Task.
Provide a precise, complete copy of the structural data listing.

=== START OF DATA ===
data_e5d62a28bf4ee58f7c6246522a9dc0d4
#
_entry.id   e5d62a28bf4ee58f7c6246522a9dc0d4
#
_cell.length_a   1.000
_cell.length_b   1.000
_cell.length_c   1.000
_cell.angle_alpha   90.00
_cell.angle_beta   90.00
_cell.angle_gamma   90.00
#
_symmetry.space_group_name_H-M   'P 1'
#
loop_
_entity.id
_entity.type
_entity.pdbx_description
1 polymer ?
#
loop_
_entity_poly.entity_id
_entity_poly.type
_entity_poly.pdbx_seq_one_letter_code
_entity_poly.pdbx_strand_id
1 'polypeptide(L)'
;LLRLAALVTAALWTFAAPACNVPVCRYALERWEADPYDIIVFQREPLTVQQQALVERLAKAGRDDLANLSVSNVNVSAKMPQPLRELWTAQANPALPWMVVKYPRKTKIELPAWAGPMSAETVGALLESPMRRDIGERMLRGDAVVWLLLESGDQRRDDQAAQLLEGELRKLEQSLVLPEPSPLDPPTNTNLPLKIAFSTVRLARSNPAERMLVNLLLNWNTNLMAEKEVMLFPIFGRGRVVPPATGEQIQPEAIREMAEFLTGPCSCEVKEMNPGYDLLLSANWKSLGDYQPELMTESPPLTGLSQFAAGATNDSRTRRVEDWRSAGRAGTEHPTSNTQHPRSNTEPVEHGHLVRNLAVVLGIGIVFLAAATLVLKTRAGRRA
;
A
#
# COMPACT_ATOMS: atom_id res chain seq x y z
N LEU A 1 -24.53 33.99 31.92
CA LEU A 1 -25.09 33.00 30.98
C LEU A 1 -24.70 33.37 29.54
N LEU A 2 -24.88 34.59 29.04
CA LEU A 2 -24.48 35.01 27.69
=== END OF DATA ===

data_e5d62a28bf4ee58f7c6246522a9dc0d4
#
_entry.id   e5d62a28bf4ee58f7c6246522a9dc0d4
#
_cell.length_a   1.000
_cell.length_b   1.000
_cell.length_c   1.000
_cell.angle_alpha   90.00
_cell.angle_beta   90.00
_cell.angle_gamma   90.00
#
_symmetry.space_group_name_H-M   'P 1'
#
loop_
_entity.id
_entity.type
_entity.pdbx_description
1 polymer ?
#
loop_
_entity_poly.entity_id
_entity_poly.type
_entity_poly.pdbx_seq_one_letter_code
_entity_poly.pdbx_strand_id
1 'polypeptide(L)'
;LLRLAALVTAALWTFAAPACNVPVCRYALERWEADPYDIIVFQREPLTVQQQALVERLAKAGRDDLANLSVSNVNVSAKMPQPLRELWTAQANPALPWMVVKYPRKTKIELPAWAGPMSAETVGALLESPMRRDIGERMLRGDAVVWLLLESGDQRRDDQAAQLLEGELRKLEQSLVLPEPSPLDPPTNTNLPLKIAFSTVRLARSNPAERMLVNLLLNWNTNLMAEKEVMLFPIFGRGRVVPPATGEQIQPEAIREMAEFLTGPCSCEVKEMNPGYDLLLSANWKSLGDYQPELMTESPPLTGLSQFAAGATNDSRTRRVEDWRSAGRAGTEHPTSNTQHPRSNTEPVEHGHLVRNLAVVLGIGIVFLAAATLVLKTRAGRRA
;
A
#
# COMPACT_ATOMS: atom_id res chain seq x y z
N LEU A 1 -24.53 33.99 31.92
CA LEU A 1 -25.09 33.00 30.98
C LEU A 1 -24.70 33.37 29.54
N LEU A 2 -24.88 34.59 29.04
CA LEU A 2 -24.48 35.01 27.69